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Lawsonia intracellularis exploits β-catenin/Wnt and Notch signalling pathways during infection of intestinal crypt to alter cell homeostasis and promote cell proliferation

  • Yang W. Huan,

    Affiliation The Roslin Institute, University of Edinburgh, Easter Bush Campus, Roslin, Midlothian, United Kingdom

  • Rebecca J. Bengtsson,

    Affiliations The Roslin Institute, University of Edinburgh, Easter Bush Campus, Roslin, Midlothian, United Kingdom, Royal (Dick) School of Veterinary Studies, University of Edinburgh, Easter Bush Campus, Roslin, Midlothian, United Kingdom

  • Neil MacIntyre,

    Affiliation Royal (Dick) School of Veterinary Studies, University of Edinburgh, Easter Bush Campus, Roslin, Midlothian, United Kingdom

  • Jack Guthrie,

    Affiliation The Roslin Institute, University of Edinburgh, Easter Bush Campus, Roslin, Midlothian, United Kingdom

  • Heather Finlayson,

    Affiliations The Roslin Institute, University of Edinburgh, Easter Bush Campus, Roslin, Midlothian, United Kingdom, Royal (Dick) School of Veterinary Studies, University of Edinburgh, Easter Bush Campus, Roslin, Midlothian, United Kingdom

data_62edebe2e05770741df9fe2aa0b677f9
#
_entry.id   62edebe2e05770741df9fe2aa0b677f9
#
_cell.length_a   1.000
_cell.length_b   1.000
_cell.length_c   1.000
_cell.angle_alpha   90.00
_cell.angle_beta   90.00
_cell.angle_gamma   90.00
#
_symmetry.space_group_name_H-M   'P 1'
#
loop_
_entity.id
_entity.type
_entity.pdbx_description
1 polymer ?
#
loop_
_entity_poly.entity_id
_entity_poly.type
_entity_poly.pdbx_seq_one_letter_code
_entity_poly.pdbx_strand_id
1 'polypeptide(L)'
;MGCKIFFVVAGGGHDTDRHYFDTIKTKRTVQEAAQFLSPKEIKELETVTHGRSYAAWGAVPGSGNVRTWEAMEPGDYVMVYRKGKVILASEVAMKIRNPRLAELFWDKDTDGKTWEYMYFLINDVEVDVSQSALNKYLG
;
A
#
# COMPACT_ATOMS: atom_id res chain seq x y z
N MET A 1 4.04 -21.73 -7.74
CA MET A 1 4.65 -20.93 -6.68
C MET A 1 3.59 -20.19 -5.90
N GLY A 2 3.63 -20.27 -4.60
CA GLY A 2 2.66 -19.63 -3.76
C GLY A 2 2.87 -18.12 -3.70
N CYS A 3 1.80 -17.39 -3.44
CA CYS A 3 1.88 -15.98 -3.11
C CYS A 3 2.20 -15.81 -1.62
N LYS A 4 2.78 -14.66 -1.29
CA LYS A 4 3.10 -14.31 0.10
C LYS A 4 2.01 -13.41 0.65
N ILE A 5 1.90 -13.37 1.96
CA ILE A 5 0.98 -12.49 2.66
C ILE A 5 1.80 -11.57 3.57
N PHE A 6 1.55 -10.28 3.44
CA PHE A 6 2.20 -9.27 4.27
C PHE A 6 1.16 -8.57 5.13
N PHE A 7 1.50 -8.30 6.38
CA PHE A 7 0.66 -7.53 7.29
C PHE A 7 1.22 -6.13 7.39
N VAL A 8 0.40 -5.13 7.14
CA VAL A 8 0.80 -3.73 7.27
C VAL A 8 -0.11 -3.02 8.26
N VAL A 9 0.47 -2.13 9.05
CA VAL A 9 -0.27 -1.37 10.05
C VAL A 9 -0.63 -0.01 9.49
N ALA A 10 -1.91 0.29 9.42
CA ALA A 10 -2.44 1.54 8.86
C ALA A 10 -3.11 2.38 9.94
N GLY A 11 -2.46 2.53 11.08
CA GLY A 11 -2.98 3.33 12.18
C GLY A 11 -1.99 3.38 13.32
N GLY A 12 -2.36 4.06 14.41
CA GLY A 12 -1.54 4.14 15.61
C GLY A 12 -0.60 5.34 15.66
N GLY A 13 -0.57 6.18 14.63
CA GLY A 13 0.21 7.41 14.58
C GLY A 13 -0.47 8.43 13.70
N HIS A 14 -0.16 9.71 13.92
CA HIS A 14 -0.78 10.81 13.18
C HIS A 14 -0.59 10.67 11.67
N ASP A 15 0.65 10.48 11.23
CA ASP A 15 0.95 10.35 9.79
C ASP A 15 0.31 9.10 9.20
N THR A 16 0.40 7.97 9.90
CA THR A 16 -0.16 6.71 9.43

• Sionagh H. Smith,

    Affiliations The Roslin Institute, University of Edinburgh, Easter Bush Campus, Roslin, Midlothian, United Kingdom, Royal (Dick) School of Veterinary Studies, University of Edinburgh, Easter Bush Campus, Roslin, Midlothian, United Kingdom

  • Alan L. Archibald,

    Affiliations The Roslin Institute, University of Edinburgh, Easter Bush Campus, Roslin, Midlothian, United Kingdom, Royal (Dick) School of Veterinary Studies, University of Edinburgh, Easter Bush Campus, Roslin, Midlothian, United Kingdom

  • Tahar Ait-Ali

    tahar.aitali@roslin.ed.ac.uk

    Affiliations The Roslin Institute, University of Edinburgh, Easter Bush Campus, Roslin, Midlothian, United Kingdom, Royal (Dick) School of Veterinary Studies, University of Edinburgh, Easter Bush Campus, Roslin, Midlothian, United Kingdom

Lawsonia intracellularis exploits β-catenin/Wnt and Notch signalling pathways during infection of intestinal crypt to alter cell homeostasis and promote cell proliferation

  • Yang W. Huan, 
  • Rebecca J. Bengtsson, 
  • Neil MacIntyre, 
  • Jack Guthrie, 
  • Heather Finlayson, 
  • Sionagh H. Smith, 
  • Alan L. Archibald, 
  • Tahar Ait-Ali
PLOS
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Abstract